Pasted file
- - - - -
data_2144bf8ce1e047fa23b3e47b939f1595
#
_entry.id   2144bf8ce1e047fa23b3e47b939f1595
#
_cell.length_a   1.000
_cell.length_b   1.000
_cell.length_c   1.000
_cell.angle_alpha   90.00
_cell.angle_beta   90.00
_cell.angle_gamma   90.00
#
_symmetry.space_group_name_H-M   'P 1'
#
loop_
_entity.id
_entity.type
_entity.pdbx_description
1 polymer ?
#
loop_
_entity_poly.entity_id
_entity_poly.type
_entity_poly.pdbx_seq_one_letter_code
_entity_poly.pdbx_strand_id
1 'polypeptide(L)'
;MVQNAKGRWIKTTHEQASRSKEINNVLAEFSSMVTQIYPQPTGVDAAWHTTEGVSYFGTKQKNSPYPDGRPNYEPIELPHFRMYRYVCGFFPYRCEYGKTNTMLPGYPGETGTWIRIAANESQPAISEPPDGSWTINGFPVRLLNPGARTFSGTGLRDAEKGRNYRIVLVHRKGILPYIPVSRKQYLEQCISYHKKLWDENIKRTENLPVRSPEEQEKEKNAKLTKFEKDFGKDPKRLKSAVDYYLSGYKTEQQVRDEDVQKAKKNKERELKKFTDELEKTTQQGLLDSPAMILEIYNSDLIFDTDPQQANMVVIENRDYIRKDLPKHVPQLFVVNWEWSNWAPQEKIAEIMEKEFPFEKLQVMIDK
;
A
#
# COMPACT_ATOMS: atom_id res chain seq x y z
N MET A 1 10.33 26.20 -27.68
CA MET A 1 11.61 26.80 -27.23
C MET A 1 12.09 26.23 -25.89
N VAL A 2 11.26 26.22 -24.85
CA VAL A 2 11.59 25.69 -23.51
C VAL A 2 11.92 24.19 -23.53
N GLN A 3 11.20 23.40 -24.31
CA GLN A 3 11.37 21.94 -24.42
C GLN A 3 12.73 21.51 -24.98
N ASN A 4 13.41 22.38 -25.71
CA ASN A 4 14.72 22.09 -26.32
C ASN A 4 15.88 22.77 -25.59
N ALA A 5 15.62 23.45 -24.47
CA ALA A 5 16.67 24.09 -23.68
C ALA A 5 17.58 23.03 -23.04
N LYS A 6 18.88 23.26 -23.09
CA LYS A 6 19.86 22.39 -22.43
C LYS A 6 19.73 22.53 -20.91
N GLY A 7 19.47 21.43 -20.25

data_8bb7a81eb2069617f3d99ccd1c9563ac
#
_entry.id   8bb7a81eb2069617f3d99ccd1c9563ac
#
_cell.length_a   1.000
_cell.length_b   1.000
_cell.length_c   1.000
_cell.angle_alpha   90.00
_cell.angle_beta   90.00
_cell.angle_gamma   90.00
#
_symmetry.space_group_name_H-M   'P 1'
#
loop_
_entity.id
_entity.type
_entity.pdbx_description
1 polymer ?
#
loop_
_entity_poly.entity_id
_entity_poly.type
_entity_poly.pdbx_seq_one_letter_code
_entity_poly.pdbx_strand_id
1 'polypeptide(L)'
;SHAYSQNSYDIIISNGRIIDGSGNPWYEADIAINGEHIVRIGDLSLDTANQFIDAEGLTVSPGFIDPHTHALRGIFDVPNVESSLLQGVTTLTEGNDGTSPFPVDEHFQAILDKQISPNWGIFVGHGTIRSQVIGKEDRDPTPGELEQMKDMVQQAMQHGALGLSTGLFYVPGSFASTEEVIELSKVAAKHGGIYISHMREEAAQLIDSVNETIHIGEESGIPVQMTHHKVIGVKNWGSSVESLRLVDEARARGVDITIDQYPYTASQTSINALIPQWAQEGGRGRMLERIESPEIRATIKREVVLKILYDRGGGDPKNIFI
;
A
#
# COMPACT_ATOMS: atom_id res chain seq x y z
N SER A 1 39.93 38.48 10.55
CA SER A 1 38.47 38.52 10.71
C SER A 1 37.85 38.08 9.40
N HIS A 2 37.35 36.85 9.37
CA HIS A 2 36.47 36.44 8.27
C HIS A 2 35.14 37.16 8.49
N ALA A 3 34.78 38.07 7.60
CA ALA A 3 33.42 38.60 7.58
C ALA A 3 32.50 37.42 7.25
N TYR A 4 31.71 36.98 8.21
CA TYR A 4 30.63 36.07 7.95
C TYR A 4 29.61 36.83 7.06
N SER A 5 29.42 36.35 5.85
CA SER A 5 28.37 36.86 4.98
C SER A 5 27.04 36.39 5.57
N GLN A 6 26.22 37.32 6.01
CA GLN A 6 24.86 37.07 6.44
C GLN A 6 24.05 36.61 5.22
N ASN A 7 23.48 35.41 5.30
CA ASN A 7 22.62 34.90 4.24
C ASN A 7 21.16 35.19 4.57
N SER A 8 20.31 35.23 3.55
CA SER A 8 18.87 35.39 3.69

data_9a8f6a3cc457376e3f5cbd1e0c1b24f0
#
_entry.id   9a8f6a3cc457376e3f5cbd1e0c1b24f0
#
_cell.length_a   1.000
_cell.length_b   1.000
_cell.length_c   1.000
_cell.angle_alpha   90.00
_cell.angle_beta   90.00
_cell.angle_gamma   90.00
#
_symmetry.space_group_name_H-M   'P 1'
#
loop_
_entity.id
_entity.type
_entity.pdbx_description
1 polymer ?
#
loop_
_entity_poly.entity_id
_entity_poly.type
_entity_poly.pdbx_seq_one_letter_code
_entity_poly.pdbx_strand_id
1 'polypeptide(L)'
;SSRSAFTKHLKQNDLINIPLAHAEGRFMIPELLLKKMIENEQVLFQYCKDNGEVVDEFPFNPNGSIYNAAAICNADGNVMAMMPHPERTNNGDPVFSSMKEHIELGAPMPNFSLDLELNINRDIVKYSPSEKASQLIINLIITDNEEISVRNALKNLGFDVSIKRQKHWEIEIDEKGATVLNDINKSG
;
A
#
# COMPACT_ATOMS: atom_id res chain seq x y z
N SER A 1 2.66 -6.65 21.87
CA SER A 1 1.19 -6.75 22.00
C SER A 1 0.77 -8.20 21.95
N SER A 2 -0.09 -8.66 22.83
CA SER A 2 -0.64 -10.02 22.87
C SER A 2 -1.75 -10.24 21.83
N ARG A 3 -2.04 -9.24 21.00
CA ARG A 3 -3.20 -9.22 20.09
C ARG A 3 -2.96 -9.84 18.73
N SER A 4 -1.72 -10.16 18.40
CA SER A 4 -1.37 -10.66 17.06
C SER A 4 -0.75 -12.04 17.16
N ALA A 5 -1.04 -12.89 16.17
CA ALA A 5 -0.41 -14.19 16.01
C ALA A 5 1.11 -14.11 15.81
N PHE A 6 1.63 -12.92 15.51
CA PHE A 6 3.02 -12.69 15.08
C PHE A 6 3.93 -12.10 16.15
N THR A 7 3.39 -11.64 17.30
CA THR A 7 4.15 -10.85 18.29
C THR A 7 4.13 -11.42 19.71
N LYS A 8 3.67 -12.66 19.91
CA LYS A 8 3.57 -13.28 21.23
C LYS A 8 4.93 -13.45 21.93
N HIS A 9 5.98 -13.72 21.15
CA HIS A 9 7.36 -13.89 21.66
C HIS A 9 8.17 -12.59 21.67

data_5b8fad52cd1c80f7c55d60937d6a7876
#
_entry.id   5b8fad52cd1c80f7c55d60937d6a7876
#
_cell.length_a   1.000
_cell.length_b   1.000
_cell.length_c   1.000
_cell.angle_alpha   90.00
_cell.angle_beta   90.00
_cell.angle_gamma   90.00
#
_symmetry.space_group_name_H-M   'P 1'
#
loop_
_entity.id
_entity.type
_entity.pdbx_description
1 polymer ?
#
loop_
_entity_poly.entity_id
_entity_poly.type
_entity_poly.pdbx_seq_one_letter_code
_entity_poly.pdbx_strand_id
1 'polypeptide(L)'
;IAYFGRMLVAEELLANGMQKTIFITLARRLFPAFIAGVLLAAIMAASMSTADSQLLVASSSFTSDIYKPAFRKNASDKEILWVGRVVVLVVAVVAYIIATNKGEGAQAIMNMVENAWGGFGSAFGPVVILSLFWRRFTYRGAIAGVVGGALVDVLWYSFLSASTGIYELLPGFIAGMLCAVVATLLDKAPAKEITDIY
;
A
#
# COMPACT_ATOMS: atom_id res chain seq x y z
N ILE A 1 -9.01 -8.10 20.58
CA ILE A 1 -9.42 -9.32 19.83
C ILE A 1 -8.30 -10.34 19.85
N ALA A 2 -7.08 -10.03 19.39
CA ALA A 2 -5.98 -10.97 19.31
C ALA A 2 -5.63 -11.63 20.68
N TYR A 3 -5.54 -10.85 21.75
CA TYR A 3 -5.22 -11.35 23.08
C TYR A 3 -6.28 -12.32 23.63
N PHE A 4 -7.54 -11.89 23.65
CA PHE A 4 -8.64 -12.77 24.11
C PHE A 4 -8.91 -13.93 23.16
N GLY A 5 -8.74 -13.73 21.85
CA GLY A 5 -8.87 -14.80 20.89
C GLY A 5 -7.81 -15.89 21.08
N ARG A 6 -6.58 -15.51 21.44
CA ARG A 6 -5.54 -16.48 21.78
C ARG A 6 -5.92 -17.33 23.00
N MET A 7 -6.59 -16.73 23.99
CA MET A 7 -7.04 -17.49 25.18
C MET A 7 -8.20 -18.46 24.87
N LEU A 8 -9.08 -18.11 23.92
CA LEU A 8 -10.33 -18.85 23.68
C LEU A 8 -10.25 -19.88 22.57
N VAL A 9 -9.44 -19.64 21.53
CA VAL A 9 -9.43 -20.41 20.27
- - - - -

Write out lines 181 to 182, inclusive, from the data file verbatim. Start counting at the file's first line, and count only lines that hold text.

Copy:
_entity_poly.type
_entity_poly.pdbx_seq_one_letter_code